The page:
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In 2007, Mary Jacobs drums during a native prayer circle outside the court house while a sentencing hearing for convicted murderer Robert Pickton was being held in New Westminster.

John Lehmann/The Globe and Mail

An independent lawyer appointed to represent the interests of aboriginals at the inquiry into the Robert Pickton case announced her resignation Monday, condemning the hearings for failing to listen to a marginalized people who overwhelmingly made up the serial killer's victims.

Robyn Gervais issued a brief statement announcing her withdrawal from the hearings, and said she would explain her reasons in more detail in front of Commissioner Wally Oppal on Tuesday morning.

Her statement cited delays in calling aboriginal witnesses, an apparent lack of panels on aboriginal issues and the focus on police witnesses. She also said she hadn't received support from the aboriginal community.

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"This inquiry is fundamentally about missing and murdered women, a disproportionate number of whom were aboriginal," said Ms. Gervais, who is Metis and previously represented the Carrier Sekani Tribal Council.

"As I leave, I regret that I could not find a way to bring the voices of the missing and murdered aboriginal women before the commissioner."

Ms. Gervais attempted to address the commission earlier in the day Monday, without hinting at what she would say, but Mr. Oppal told her there wasn't time. That prompted her to walk out of the Federal Court room where the inquiry is being held.

Ms. Gervais was among two independent lawyers appointed by Mr. Oppal last year in an attempt to quell controversy over funding for non-profit groups.

Mr. Oppal had granted status to a range of advocacy groups representing sex workers, drug users, aboriginals and residents of Vancouver's Downtown Eastside, and he recommended they receive government funding to hire lawyers. The provincial government rejected the funding request, prompting nearly all of those groups to pull out.

In the face of mounting public criticism last year, Mr. Oppal attempted to fashion a compromise, appointing Ms. Gervais to represent the broad interests of aboriginals and another lawyer, Jason Gratl, to advance the interests of Downtown Eastside residents.

They weren't assigned to specific clients, but both lawyers were told to solicit input from the community groups that were denied funding.

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While Mr. Gratl has said he's been working with some of those groups, Ms. Gervais has told the inquiry she had received little support or input from aboriginal groups.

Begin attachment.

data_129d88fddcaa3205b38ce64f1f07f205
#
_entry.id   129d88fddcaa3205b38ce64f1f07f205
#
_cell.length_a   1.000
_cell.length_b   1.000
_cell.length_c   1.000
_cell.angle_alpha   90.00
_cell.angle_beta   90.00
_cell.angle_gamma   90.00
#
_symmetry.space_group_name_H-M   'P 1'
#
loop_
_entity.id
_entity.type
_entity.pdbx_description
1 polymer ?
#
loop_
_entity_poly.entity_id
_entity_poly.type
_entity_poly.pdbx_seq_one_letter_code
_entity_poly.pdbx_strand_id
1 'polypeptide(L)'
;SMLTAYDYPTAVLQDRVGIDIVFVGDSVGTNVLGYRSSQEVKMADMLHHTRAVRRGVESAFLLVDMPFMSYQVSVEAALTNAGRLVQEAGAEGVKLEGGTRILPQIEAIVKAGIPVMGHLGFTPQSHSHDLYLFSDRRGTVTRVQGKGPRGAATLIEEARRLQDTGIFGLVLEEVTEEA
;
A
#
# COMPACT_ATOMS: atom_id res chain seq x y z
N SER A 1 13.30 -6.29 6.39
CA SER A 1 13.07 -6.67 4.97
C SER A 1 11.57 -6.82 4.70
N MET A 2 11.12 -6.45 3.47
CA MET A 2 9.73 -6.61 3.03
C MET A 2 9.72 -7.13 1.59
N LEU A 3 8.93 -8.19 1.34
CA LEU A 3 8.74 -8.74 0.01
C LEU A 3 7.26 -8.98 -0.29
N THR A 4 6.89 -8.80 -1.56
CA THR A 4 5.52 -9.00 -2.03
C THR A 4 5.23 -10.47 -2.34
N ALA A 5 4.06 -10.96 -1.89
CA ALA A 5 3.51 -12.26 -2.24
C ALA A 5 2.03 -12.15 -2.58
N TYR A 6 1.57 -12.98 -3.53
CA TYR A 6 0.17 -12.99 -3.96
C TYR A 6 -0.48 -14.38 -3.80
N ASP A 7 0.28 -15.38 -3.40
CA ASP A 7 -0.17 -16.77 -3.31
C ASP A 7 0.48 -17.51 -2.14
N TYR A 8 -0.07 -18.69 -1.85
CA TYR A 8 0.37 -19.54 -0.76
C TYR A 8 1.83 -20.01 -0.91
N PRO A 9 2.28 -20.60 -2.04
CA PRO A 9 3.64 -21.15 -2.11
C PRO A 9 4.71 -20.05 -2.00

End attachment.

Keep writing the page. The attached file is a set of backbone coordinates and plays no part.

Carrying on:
Ms. Gervais' statement said there have not been any aboriginal witnesses.

However, there have been several witnesses who are aboriginal, though they have been vastly outnumbered by police witnesses.

They include relatives of some of Mr. Pickton's victims and sex-trade activist Jamie Lee Hamilton. Grand Chief Ed John of the First Nations Summitt gave a presentation on the second day of hearings last October.

Lawyers for the commission declined to comment on Ms. Gervais' resignation Monday afternoon, saying they had yet to see her statement or her hear reasons for leaving.

Ms. Gervais' status at the inquiry allowed her to make arguments to the commissioner and cross-examine witnesses, which she has done numerous times since hearings began last October. She would have also been entitled to make closing arguments at the end of the hearings, which are currently scheduled to wrap up in April.

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It's not clear how her resignation will affect the hearings, or whether she'll be replaced.

Mr. Gratl declined to comment Monday about whether Ms. Gervais's departure will change his role.

"Ms. Gervais' announcement has certainly given me a lot to think about," Mr. Gratl said. "I'll be considering very carefully whether I can satisfy my mandate."

The majority of Mr. Pickton's victims were aboriginal, and the inquiry has heard that aboriginals are disproportionately overrepresented in the Downtown Eastside, where poverty and drug addiction have become the daily reality for many of its residents.

The inquiry has heard evidence about how lives of abuse, including the intergenerational scars left from Canada's notorious Indian residential schools, left Mr. Pickton's victims to self-medicate using drugs, and then turn to sex work to support their habits.

The hearings opened with several weeks of academic experts discussing life in the Downtown Eastside, but have primarily focused on evidence from police.

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The hearings are examining why police failed to catch Pickton as he murdered sex workers from Vancouver's Downtown Eastside in the late 1990s and early 2000s.

Mr. Oppal is expected to issue a report by June 30 that will detail exactly what went wrong and make recommendations for the future.

Mr. Pickton was arrested in 2002, and the remains or DNA of 33 women were found on his farm in Port Coquitlam. He was eventually convicted of six counts of second-degree murder, but once told an undercover police officer that he killed 49 women.



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